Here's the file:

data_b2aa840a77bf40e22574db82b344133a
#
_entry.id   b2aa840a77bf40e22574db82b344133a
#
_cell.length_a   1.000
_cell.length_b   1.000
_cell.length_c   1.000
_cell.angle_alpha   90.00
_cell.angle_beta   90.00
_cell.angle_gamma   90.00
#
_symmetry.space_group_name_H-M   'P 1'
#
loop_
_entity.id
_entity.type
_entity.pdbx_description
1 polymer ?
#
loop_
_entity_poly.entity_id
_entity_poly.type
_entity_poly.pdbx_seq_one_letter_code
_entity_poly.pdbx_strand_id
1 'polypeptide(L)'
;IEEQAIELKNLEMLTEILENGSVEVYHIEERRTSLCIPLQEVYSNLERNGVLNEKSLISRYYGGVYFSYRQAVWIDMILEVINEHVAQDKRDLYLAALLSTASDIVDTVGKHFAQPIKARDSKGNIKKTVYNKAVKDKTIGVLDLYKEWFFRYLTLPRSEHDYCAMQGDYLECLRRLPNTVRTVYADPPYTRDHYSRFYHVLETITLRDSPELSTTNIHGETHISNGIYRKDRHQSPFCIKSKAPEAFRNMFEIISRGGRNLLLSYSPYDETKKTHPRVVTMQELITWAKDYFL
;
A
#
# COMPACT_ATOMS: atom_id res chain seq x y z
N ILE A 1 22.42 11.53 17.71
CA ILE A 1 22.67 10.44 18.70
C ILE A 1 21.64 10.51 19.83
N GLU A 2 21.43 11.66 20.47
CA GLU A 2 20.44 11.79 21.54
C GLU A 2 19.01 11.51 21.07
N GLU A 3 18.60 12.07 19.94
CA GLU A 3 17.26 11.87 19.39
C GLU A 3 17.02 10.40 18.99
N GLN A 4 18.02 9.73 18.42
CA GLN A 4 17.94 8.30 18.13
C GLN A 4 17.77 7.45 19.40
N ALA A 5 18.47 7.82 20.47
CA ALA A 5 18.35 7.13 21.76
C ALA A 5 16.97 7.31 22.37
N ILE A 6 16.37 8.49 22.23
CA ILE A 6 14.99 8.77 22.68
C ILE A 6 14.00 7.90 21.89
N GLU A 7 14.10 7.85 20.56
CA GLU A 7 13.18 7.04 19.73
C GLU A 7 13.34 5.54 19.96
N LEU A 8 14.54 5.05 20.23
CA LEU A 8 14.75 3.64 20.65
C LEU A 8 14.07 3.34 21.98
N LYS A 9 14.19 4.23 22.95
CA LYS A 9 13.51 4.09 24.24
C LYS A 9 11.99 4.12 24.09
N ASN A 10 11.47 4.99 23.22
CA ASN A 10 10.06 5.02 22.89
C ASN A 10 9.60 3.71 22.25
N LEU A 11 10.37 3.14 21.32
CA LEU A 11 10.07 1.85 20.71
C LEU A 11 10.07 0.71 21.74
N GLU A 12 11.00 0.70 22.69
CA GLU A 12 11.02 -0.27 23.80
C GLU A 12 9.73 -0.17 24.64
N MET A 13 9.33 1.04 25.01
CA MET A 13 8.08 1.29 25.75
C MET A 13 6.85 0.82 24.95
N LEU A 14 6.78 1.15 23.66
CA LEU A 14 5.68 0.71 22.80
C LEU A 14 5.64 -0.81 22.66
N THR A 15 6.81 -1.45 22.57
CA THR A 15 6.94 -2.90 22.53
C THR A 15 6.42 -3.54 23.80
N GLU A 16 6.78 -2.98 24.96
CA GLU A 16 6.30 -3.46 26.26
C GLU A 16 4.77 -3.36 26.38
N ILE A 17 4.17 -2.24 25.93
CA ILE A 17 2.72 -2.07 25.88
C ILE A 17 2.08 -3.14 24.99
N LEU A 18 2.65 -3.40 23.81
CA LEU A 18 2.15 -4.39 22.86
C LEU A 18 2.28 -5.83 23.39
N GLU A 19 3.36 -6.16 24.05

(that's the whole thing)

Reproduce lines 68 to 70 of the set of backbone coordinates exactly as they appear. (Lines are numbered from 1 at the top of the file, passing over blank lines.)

CA MET A 13 8.08 1.29 25.75
C MET A 13 6.85 0.82 24.95
N LEU A 14 6.78 1.15 23.66